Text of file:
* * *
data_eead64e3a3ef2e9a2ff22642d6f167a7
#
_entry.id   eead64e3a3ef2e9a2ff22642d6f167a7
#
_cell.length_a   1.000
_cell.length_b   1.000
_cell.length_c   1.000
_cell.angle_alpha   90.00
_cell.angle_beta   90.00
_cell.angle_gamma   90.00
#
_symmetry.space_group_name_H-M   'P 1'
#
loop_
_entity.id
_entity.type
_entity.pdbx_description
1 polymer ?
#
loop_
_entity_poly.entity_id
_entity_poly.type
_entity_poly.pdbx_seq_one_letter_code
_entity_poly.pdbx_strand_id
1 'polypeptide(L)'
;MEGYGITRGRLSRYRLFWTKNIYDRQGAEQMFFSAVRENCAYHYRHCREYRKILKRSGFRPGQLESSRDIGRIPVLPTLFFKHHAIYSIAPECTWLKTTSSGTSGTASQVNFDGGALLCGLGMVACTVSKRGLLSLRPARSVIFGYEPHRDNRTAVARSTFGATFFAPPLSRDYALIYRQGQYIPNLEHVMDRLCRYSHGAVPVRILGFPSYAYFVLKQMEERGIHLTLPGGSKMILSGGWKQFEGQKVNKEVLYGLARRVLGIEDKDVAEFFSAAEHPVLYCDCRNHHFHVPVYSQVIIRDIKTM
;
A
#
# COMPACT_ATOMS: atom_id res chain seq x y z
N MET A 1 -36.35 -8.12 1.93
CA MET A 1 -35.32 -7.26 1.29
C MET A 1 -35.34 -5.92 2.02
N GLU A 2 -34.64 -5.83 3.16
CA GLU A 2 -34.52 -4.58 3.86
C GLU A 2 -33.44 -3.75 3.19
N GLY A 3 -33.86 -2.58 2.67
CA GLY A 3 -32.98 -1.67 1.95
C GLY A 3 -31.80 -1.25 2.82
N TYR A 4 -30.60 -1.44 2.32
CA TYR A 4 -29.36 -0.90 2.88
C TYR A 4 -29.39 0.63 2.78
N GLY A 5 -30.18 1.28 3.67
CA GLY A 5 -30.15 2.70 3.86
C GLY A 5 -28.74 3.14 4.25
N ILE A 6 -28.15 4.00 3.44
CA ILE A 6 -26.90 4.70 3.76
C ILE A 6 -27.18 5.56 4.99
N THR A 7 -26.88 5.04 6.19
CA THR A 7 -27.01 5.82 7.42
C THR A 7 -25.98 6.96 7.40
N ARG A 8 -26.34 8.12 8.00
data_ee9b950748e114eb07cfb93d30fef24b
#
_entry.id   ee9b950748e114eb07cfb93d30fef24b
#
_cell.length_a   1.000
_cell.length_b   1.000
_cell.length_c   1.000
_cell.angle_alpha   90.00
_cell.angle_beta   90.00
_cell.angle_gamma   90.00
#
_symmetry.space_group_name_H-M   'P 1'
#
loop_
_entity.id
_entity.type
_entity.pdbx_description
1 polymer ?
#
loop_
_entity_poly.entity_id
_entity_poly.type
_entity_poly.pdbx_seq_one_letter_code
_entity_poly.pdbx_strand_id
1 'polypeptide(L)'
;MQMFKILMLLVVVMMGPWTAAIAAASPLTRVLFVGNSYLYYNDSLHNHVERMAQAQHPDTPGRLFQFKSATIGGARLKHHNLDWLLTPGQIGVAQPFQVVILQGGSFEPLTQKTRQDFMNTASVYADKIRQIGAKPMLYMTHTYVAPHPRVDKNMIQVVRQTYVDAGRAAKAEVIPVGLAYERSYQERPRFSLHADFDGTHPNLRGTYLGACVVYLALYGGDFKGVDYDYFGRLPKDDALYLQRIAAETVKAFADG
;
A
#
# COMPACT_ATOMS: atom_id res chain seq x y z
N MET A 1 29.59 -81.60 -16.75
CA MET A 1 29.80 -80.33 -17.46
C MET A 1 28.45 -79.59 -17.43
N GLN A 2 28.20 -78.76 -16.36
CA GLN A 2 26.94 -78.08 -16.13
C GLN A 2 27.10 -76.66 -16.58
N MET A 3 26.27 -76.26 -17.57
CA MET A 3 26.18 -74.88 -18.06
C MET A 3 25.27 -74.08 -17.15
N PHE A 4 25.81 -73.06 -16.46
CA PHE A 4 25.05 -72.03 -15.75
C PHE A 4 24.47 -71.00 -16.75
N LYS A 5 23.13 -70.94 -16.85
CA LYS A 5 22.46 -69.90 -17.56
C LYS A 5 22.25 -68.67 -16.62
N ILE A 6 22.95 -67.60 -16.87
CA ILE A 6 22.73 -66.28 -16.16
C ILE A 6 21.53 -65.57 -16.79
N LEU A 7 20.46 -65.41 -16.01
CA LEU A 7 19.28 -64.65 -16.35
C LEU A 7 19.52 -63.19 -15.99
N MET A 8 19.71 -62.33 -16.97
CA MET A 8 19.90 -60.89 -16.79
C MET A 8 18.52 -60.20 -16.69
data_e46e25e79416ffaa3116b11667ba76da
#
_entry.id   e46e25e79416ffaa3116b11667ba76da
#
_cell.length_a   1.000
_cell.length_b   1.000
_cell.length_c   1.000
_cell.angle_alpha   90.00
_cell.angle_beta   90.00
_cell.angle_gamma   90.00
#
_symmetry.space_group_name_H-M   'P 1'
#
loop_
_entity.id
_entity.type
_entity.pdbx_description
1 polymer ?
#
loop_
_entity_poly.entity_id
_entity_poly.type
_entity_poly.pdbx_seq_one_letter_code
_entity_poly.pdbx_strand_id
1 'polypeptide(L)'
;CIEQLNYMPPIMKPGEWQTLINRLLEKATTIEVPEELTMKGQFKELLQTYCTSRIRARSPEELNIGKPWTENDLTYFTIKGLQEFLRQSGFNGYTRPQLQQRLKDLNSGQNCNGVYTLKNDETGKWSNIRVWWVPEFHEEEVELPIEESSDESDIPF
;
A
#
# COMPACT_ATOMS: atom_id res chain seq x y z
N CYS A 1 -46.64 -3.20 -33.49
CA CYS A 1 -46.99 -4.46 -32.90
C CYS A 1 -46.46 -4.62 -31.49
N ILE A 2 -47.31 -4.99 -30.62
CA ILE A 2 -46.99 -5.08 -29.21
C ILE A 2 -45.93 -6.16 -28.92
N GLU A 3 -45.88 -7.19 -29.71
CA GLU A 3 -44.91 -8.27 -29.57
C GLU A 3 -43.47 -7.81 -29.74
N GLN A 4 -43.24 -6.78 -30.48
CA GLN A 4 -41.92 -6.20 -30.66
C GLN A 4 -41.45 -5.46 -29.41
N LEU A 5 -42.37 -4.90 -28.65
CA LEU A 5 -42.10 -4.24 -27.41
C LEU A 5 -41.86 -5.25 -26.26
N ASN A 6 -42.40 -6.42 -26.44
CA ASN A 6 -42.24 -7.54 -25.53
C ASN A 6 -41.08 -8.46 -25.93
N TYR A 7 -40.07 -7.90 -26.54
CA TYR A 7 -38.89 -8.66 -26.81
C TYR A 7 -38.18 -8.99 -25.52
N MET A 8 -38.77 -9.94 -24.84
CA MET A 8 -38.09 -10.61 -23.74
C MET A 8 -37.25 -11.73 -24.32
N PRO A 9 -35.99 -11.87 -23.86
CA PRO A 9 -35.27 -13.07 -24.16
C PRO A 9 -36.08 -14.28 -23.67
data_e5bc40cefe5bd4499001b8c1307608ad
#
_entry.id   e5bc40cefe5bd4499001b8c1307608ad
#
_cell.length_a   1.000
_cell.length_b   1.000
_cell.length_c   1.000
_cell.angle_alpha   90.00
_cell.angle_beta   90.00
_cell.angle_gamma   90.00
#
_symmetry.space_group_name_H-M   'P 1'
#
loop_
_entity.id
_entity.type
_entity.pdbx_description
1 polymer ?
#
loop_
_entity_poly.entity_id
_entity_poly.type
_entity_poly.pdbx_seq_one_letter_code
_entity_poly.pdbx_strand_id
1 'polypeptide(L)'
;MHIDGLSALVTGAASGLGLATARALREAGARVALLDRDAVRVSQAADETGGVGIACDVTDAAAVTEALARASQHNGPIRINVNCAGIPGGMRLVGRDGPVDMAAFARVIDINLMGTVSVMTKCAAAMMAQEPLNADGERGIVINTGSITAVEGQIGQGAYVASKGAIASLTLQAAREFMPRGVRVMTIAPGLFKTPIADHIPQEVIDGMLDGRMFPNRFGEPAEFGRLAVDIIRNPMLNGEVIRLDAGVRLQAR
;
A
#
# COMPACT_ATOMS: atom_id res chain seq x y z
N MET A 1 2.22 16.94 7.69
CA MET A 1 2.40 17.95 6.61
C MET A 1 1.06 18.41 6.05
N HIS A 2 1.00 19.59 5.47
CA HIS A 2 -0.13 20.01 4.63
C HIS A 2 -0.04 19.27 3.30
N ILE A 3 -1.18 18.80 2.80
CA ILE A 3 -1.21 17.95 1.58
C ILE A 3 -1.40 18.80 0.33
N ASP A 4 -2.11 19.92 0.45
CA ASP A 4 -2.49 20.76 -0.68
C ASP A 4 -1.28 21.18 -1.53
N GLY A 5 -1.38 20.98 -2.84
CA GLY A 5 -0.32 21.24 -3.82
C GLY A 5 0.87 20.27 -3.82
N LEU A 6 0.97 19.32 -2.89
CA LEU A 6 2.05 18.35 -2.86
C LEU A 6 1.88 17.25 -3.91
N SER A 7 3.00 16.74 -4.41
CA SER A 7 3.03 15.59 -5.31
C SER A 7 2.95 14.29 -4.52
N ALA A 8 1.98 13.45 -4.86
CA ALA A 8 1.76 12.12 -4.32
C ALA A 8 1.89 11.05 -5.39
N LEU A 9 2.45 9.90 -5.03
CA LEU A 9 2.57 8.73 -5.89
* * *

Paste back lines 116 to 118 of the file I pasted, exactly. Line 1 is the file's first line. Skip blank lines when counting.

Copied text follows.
_cell.angle_gamma   90.00
#
_symmetry.space_group_name_H-M   'P 1'